Any time we get back to secrets, we seem to fall right back to the category of standards, standardization, measurement and enablement. The old saying is: "if you can't measure it, you can't monitor it, and if you can't monitor it - you don't know when it's broke, or you can't optimize it/fix it." Something like this anyhow.
The common feedback from the general project implementation community is usually: "Why do I need to standardize? Why should I document? Won't it take more time to follow standards than to build rapidly?"
Well, yes and no. If you don't standardize (or your team doesn't standardize), then your project usually cannot be repeated successfully. If the team doesn't standardize then looking back at "what you did right/wrong" is good and can be done, but doesn't provide any sort of "metrics enablement or measurement" abilities against what was done, versus what was estimated, versus what "should" have been done.
Furthermore, documenting the process usually doesn't occur - and when it does happen it's retro-fitted to the existing project just released to production. This also can cause a herculean effort to "reverse engineer" and understand what was built just to build up the documentation.
One more side-effect to these efforts (JAD/RAD typically) include a hit on: flexibility, scalability, and maintainability. In other words, without standards - the project better be a "one-off" never to be repeated in the near future. Reusability is extremely tough in an environment where standards have been tossed into the wind. IT ends up (usually) loosing their agility.
Ok - enough of this, this is all project based stuff. We learned all this in PMP/PMI, Six Sigma, TQM, and so on... what about the templates, how are they useful, can a project be successful using them, how can a project proceed without the "standards" being seen as a hindrance?
Well, there's always a slight hindrance for issuing and following defined procedures. There's always a hindrance to defining standard processes and procedures that are acceptable to the team and the organization. You just can't get away from that. So in this entry we will explore enabling tools and libraries of templates that will help you on your way.
ITIL: on the web at: http://www.itlibrary.org/
Has a plethora of templates, best practices, and standards for projects (including EDW projects). You need to order the books for these.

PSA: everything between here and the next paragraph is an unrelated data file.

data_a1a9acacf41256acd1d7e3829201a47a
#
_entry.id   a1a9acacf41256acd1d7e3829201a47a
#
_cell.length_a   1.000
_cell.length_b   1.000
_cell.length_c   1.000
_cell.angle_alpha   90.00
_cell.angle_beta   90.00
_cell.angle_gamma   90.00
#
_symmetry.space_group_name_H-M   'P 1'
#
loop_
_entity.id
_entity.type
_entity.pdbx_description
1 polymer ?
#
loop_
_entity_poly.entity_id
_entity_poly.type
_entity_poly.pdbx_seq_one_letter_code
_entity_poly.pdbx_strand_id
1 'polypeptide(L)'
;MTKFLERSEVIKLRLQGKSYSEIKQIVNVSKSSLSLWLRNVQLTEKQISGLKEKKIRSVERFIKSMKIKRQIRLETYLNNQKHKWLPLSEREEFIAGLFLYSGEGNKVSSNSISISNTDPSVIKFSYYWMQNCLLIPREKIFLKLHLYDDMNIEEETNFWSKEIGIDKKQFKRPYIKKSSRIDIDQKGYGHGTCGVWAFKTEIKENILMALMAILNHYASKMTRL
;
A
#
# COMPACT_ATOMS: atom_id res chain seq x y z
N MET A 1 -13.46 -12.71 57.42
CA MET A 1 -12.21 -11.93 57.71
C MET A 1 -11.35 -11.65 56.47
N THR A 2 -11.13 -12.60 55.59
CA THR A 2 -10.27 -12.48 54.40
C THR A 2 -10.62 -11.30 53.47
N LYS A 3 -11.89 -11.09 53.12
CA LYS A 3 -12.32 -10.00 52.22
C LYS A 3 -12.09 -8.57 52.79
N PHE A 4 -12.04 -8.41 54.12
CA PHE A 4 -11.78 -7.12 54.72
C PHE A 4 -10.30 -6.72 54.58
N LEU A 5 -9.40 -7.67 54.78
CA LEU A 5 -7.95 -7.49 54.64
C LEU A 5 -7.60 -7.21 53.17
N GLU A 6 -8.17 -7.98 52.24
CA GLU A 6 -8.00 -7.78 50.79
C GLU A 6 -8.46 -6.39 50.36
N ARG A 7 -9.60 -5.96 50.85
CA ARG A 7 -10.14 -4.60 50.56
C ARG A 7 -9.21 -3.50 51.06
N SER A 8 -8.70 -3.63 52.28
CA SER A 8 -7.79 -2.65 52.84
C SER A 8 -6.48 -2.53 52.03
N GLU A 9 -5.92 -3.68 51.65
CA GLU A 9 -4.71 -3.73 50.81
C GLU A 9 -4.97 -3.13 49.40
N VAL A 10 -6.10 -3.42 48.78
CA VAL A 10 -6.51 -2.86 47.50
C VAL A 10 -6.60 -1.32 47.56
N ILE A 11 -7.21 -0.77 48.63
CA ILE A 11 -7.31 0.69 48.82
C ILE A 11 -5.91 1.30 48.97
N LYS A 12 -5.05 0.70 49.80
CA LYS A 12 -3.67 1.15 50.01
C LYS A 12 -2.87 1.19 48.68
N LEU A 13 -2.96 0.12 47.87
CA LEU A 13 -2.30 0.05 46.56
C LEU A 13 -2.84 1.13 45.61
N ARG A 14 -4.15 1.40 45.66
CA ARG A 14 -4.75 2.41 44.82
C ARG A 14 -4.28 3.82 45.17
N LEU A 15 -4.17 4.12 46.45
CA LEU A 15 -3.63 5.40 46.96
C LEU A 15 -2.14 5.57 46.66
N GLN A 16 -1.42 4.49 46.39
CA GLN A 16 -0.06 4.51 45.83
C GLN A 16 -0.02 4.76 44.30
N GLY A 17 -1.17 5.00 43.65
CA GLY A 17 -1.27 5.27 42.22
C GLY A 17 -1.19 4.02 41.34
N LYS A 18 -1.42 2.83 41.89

Also has a large array of standards, templates, implementation paradigms and guidance based on SEI/CMMI Level 5.
Or of course you could seek out the Data Vault methodology and approach which has distilled down the templates specific to enterprise data warehousing, enterprise data integration. These templates have also been optimized for quick and easy to use build-outs of your projects. The Data Vault approach (when followed appropriately) helps you instantiate your goals to follow lean-initiatives, business process management, and cycle time reduction.
A few of the different templates that you should have in your project folder include the following:
* Statement of Work
* Service Level Agreement (templated, so you can fit the topic in appropriately)
* Roles and Responsibilities sheet (numbered in accordance with the project plan)
* Organizational Breakdown sheet (numbered in accordance with the project plan)
* Data Breakdown Structure (numbered in accordance with the project plan)
* Project plan (numbered - you guessed it - technically - 1.1.1, 1.2.1, etc...)
* Process Breakdown Structure (numbered in accordance with the project plan)
* Risk Estimation, Mitigation, and responsibilities sheets
* AS-IS and TO-BE data flow documents, and process flow documents
* AS-IS and TO-BE system architecture documents
* Project release plan
* Bug tracking/Enhancement tracking plan
and so on. There are a number of other documents required to make a project successful including the Statement of Work, possibly a letter of intent, Goals and Objectives, Phased approach definitions, Definition of "Success" criteria for development - test and production releases. Estimated person-hours, level of experience on the team (according to the Roles and Responsibilities), and training plan.
A good set of templates, coupled with a solid project approach can be utilized on any project from 800 person-hours to 50,000 person-hours. It can be used repeatably, it can be measured as to it's effectiveness, and when a specific "template" is left out, the RISK of removing that process from the project plan can be accurately assessed.
To be successful in one's endeavors one of the final ingredients is: the ability and desire to teach the client to fish, rather than implement what you have and walk out with your own methodology.... But then again, no one does that to you do they? :)
On the next secrets, we'll get in to what one of these numbering systems looks like and why it helps solve the pain in business today. We'll also address some of the issues plaguing IT, and keeping them from being "agile" in the business environment.
As always, comments are welcome.
Hope this helps,
Posted July 16, 2008 3:15 PM
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